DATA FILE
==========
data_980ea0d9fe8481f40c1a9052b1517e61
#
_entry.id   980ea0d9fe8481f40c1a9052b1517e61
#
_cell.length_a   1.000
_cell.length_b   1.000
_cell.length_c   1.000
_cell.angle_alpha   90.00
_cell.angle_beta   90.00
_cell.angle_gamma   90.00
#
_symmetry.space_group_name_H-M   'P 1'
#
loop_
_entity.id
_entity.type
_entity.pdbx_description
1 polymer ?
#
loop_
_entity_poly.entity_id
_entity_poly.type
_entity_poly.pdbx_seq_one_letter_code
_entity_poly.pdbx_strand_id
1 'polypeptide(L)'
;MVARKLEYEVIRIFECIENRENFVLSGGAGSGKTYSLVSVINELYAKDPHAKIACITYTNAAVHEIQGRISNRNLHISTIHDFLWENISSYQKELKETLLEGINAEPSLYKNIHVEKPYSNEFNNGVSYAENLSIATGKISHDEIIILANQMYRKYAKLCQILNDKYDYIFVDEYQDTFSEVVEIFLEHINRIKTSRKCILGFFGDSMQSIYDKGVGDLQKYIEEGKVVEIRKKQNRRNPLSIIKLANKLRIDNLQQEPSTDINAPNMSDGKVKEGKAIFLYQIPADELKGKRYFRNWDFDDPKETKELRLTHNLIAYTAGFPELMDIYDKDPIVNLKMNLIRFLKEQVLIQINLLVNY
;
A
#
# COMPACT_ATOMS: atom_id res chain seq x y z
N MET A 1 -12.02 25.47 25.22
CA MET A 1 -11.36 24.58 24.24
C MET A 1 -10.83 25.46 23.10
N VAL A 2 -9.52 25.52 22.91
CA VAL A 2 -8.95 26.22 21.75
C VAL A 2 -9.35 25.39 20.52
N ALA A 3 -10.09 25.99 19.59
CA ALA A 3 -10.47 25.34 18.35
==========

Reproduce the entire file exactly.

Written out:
data_980ea0d9fe8481f40c1a9052b1517e61
#
_entry.id   980ea0d9fe8481f40c1a9052b1517e61
#
_cell.length_a   1.000
_cell.length_b   1.000
_cell.length_c   1.000
_cell.angle_alpha   90.00
_cell.angle_beta   90.00
_cell.angle_gamma   90.00
#
_symmetry.space_group_name_H-M   'P 1'
#
loop_
_entity.id
_entity.type
_entity.pdbx_description
1 polymer ?
#
loop_
_entity_poly.entity_id
_entity_poly.type
_entity_poly.pdbx_seq_one_letter_code
_entity_poly.pdbx_strand_id
1 'polypeptide(L)'
;MVARKLEYEVIRIFECIENRENFVLSGGAGSGKTYSLVSVINELYAKDPHAKIACITYTNAAVHEIQGRISNRNLHISTIHDFLWENISSYQKELKETLLEGINAEPSLYKNIHVEKPYSNEFNNGVSYAENLSIATGKISHDEIIILANQMYRKYAKLCQILNDKYDYIFVDEYQDTFSEVVEIFLEHINRIKTSRKCILGFFGDSMQSIYDKGVGDLQKYIEEGKVVEIRKKQNRRNPLSIIKLANKLRIDNLQQEPSTDINAPNMSDGKVKEGKAIFLYQIPADELKGKRYFRNWDFDDPKETKELRLTHNLIAYTAGFPELMDIYDKDPIVNLKMNLIRFLKEQVLIQINLLVNY
;
A
#
# COMPACT_ATOMS: atom_id res chain seq x y z
N MET A 1 -12.02 25.47 25.22
CA MET A 1 -11.36 24.58 24.24
C MET A 1 -10.83 25.46 23.10
N VAL A 2 -9.52 25.52 22.91
CA VAL A 2 -8.95 26.22 21.75
C VAL A 2 -9.35 25.39 20.52
N ALA A 3 -10.09 25.99 19.59
CA ALA A 3 -10.47 25.34 18.35